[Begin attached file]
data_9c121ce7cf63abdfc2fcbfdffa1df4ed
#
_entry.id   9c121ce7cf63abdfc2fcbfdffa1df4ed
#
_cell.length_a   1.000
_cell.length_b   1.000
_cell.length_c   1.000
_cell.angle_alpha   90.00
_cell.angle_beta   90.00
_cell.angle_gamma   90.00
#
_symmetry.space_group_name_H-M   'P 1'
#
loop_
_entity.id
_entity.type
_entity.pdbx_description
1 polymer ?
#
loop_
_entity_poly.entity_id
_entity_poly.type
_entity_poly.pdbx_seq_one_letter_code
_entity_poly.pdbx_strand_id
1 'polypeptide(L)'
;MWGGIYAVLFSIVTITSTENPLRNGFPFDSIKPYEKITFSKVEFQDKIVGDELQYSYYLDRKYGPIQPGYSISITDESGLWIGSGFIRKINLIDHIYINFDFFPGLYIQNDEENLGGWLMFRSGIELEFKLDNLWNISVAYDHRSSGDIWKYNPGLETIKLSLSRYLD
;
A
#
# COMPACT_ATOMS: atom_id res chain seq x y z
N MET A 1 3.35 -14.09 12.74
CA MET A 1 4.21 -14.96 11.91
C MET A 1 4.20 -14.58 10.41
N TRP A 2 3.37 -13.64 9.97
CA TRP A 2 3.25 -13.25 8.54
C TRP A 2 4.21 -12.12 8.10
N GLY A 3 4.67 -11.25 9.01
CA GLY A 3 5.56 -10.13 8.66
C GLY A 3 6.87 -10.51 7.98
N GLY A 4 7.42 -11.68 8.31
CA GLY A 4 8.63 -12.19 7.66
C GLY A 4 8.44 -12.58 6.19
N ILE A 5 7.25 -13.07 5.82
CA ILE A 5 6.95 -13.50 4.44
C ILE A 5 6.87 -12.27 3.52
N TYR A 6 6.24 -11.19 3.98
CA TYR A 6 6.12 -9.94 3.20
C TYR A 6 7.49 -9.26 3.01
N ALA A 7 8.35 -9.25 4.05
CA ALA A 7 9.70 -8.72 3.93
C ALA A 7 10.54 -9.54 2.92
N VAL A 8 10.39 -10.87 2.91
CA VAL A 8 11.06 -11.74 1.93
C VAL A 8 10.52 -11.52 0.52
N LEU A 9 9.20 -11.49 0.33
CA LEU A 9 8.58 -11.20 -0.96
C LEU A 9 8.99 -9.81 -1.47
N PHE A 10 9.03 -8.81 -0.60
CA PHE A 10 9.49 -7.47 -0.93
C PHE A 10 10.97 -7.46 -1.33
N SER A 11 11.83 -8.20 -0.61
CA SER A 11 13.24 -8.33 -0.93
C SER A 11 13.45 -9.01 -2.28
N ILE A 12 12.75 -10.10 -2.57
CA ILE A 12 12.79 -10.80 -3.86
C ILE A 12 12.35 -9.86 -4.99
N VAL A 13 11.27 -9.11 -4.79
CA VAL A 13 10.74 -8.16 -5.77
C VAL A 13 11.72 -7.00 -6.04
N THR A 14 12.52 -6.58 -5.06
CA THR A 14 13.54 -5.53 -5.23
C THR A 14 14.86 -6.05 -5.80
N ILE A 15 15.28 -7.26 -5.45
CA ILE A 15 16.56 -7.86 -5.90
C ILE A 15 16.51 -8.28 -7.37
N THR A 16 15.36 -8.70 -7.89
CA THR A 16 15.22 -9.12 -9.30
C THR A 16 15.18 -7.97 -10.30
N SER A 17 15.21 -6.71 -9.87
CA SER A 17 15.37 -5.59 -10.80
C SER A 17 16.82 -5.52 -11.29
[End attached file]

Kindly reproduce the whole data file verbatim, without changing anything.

data_9c121ce7cf63abdfc2fcbfdffa1df4ed
#
_entry.id   9c121ce7cf63abdfc2fcbfdffa1df4ed
#
_cell.length_a   1.000
_cell.length_b   1.000
_cell.length_c   1.000
_cell.angle_alpha   90.00
_cell.angle_beta   90.00
_cell.angle_gamma   90.00
#
_symmetry.space_group_name_H-M   'P 1'
#
loop_
_entity.id
_entity.type
_entity.pdbx_description
1 polymer ?
#
loop_
_entity_poly.entity_id
_entity_poly.type
_entity_poly.pdbx_seq_one_letter_code
_entity_poly.pdbx_strand_id
1 'polypeptide(L)'
;MWGGIYAVLFSIVTITSTENPLRNGFPFDSIKPYEKITFSKVEFQDKIVGDELQYSYYLDRKYGPIQPGYSISITDESGLWIGSGFIRKINLIDHIYINFDFFPGLYIQNDEENLGGWLMFRSGIELEFKLDNLWNISVAYDHRSSGDIWKYNPGLETIKLSLSRYLD
;
A
#
# COMPACT_ATOMS: atom_id res chain seq x y z
N MET A 1 3.35 -14.09 12.74
CA MET A 1 4.21 -14.96 11.91
C MET A 1 4.20 -14.58 10.41
N TRP A 2 3.37 -13.64 9.97
CA TRP A 2 3.25 -13.25 8.54
C TRP A 2 4.21 -12.12 8.10
N GLY A 3 4.67 -11.25 9.01
CA GLY A 3 5.56 -10.13 8.66
C GLY A 3 6.87 -10.51 7.98
N GLY A 4 7.42 -11.68 8.31
CA GLY A 4 8.63 -12.19 7.66
C GLY A 4 8.44 -12.58 6.19
N ILE A 5 7.25 -13.07 5.82
CA ILE A 5 6.95 -13.50 4.44
C ILE A 5 6.87 -12.27 3.52
N TYR A 6 6.24 -11.19 3.98
CA TYR A 6 6.12 -9.94 3.20
C TYR A 6 7.49 -9.26 3.01
N ALA A 7 8.35 -9.25 4.05
CA ALA A 7 9.70 -8.72 3.93
C ALA A 7 10.54 -9.54 2.92
N VAL A 8 10.39 -10.87 2.91
CA VAL A 8 11.06 -11.74 1.93
C VAL A 8 10.52 -11.52 0.52
N LEU A 9 9.20 -11.49 0.33
CA LEU A 9 8.58 -11.20 -0.96
C LEU A 9 8.99 -9.81 -1.47
N PHE A 10 9.03 -8.81 -0.60
CA PHE A 10 9.49 -7.47 -0.93
C PHE A 10 10.97 -7.46 -1.33
N SER A 11 11.83 -8.20 -0.61
CA SER A 11 13.24 -8.33 -0.93
C SER A 11 13.45 -9.01 -2.28
N ILE A 12 12.75 -10.10 -2.57
CA ILE A 12 12.79 -10.80 -3.86
C ILE A 12 12.35 -9.86 -4.99
N VAL A 13 11.27 -9.11 -4.79
CA VAL A 13 10.74 -8.16 -5.77
C VAL A 13 11.72 -7.00 -6.04
N THR A 14 12.52 -6.58 -5.06
CA THR A 14 13.54 -5.53 -5.23
C THR A 14 14.86 -6.05 -5.80
N ILE A 15 15.28 -7.26 -5.45
CA ILE A 15 16.56 -7.86 -5.90
C ILE A 15 16.51 -8.28 -7.37
N THR A 16 15.36 -8.70 -7.89
CA THR A 16 15.22 -9.12 -9.30
C THR A 16 15.18 -7.97 -10.30
N SER A 17 15.21 -6.71 -9.87
CA SER A 17 15.37 -5.59 -10.80
C SER A 17 16.82 -5.52 -11.29